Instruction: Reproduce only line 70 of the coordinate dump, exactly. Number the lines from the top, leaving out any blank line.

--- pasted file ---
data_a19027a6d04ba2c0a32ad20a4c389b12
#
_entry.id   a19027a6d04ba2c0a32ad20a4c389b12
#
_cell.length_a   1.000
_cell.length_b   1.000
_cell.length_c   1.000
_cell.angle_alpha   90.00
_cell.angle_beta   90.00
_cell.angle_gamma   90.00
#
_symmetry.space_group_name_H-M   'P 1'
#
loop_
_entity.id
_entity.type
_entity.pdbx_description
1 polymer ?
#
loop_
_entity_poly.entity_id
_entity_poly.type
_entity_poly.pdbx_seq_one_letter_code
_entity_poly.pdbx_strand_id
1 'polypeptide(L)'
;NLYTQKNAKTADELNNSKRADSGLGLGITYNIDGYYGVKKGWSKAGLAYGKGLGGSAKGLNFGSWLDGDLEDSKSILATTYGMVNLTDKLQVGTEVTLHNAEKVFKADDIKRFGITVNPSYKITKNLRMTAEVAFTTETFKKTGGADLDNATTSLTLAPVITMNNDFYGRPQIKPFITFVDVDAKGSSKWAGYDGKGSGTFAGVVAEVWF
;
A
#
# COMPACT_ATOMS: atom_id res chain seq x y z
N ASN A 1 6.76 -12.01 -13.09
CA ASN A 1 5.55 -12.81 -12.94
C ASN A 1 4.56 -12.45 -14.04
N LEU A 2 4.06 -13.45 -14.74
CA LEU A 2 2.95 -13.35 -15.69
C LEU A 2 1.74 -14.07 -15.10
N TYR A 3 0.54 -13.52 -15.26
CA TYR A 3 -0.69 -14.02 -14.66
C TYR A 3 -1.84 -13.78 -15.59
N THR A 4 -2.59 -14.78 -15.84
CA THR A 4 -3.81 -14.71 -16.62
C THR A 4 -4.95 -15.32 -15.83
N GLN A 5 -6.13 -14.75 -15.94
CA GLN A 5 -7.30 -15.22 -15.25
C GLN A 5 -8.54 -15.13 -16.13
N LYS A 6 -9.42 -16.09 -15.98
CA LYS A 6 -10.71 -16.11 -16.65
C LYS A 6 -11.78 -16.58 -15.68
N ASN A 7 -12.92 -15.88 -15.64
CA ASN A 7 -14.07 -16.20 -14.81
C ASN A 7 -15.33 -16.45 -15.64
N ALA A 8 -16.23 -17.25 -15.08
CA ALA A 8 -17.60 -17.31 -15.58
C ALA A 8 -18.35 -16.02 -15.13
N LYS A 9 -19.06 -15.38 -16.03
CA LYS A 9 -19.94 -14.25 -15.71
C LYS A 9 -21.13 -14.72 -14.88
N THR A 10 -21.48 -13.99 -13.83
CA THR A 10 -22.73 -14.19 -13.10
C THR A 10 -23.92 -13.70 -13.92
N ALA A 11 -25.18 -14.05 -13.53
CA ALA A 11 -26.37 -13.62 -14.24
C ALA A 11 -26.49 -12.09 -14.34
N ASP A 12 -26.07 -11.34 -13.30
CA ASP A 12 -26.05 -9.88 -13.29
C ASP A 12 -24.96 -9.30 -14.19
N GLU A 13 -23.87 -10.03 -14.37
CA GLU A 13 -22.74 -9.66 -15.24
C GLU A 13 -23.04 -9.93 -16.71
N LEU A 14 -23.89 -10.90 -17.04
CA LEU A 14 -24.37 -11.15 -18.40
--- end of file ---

N LEU A 14 -23.89 -10.90 -17.04